Abstract: We propose a high level network architecture for an economic system that integrates money, governance and reputation. We introduce a method for issuing, and redeeming a digital coin using a mechanism to create a sustainable global economy and a free market. To maintain a currency's value over time, and therefore be money proper, we claim it must be issued by the buyer and backed for value by the seller, exchanging the products of labour, in a free market. We also claim that a free market and sustainable economy cannot be maintained using economically arbitrary creation and allocation of money. Nakamoto, with Bitcoin, introduced a new technology called the cryptographic blockchain to operate a decentralised and distributed accounts ledger without the need for an untrusted third party. This blockchain technology creates and allocates new digital currency as a reward for "proof-of-work", to secure the network. However, no currency, digital or otherwise, has solved how to create and allocate money in an economically non-arbitrary way, or how to govern and trust a world-scale free enterprise money system. We propose an "Ontologically Networked Exchange" (ONE), with purpose as its highest order domain. Each purpose is defined in a contract, and the entire economy of contracts is structured in a unified ontology. We claim to secure the ONE network using economically non-arbitrary methodologies and economically incented human behaviour. Decisions influenced by reputation help to secure the network without an untrusted third party. The stack of contracts, organised in a unified ontology, functions as a super recursive algorithm, with individual use programming the algorithm, acting as the "oracle". The state of the algorithm becomes the "memory" of a scalable and trustable artificial intelligence (AI). This AI offers a new platform for what we call the "Autonomy-of-Things" (AoT).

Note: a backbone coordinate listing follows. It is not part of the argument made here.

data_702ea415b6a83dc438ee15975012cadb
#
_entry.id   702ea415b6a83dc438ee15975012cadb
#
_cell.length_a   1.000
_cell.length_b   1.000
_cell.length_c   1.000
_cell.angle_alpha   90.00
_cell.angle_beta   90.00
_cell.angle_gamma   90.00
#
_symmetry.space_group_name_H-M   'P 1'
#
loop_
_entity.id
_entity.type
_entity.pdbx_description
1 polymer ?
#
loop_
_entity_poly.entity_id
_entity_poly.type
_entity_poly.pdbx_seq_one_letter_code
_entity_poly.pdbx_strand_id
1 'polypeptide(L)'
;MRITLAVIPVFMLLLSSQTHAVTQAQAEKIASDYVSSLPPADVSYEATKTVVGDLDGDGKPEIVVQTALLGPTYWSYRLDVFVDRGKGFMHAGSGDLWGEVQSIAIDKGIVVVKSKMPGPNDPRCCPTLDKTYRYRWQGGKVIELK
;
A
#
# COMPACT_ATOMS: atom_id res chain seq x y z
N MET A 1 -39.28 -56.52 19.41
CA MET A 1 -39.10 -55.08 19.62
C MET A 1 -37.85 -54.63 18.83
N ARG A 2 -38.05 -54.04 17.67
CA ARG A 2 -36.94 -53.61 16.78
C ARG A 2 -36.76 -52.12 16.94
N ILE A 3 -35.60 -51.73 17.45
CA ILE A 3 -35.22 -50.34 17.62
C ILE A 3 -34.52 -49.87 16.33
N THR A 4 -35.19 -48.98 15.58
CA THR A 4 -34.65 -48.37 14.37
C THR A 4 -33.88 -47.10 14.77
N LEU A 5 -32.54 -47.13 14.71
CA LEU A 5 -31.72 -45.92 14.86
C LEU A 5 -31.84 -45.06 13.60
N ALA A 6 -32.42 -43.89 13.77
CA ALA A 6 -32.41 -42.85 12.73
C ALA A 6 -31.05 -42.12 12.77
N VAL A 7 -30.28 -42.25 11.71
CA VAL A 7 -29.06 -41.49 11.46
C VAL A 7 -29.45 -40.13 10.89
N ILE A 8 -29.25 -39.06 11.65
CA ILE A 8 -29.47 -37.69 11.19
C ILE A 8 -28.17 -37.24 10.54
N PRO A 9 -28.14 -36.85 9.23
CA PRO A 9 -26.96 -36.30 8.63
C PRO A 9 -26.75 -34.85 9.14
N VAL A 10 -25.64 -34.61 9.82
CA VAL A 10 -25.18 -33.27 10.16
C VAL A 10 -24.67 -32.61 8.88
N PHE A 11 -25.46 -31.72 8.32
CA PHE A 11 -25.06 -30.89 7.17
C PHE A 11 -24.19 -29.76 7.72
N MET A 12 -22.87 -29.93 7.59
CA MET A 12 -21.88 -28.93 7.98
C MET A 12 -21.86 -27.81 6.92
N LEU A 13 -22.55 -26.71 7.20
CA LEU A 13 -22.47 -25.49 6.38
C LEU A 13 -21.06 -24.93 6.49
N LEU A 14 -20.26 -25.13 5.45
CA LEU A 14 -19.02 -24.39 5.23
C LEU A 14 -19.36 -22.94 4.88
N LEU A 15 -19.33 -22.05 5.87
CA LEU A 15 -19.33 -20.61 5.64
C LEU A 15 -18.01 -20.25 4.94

Date: 2015–06
  5. By: Chakrabarti, Anindya S.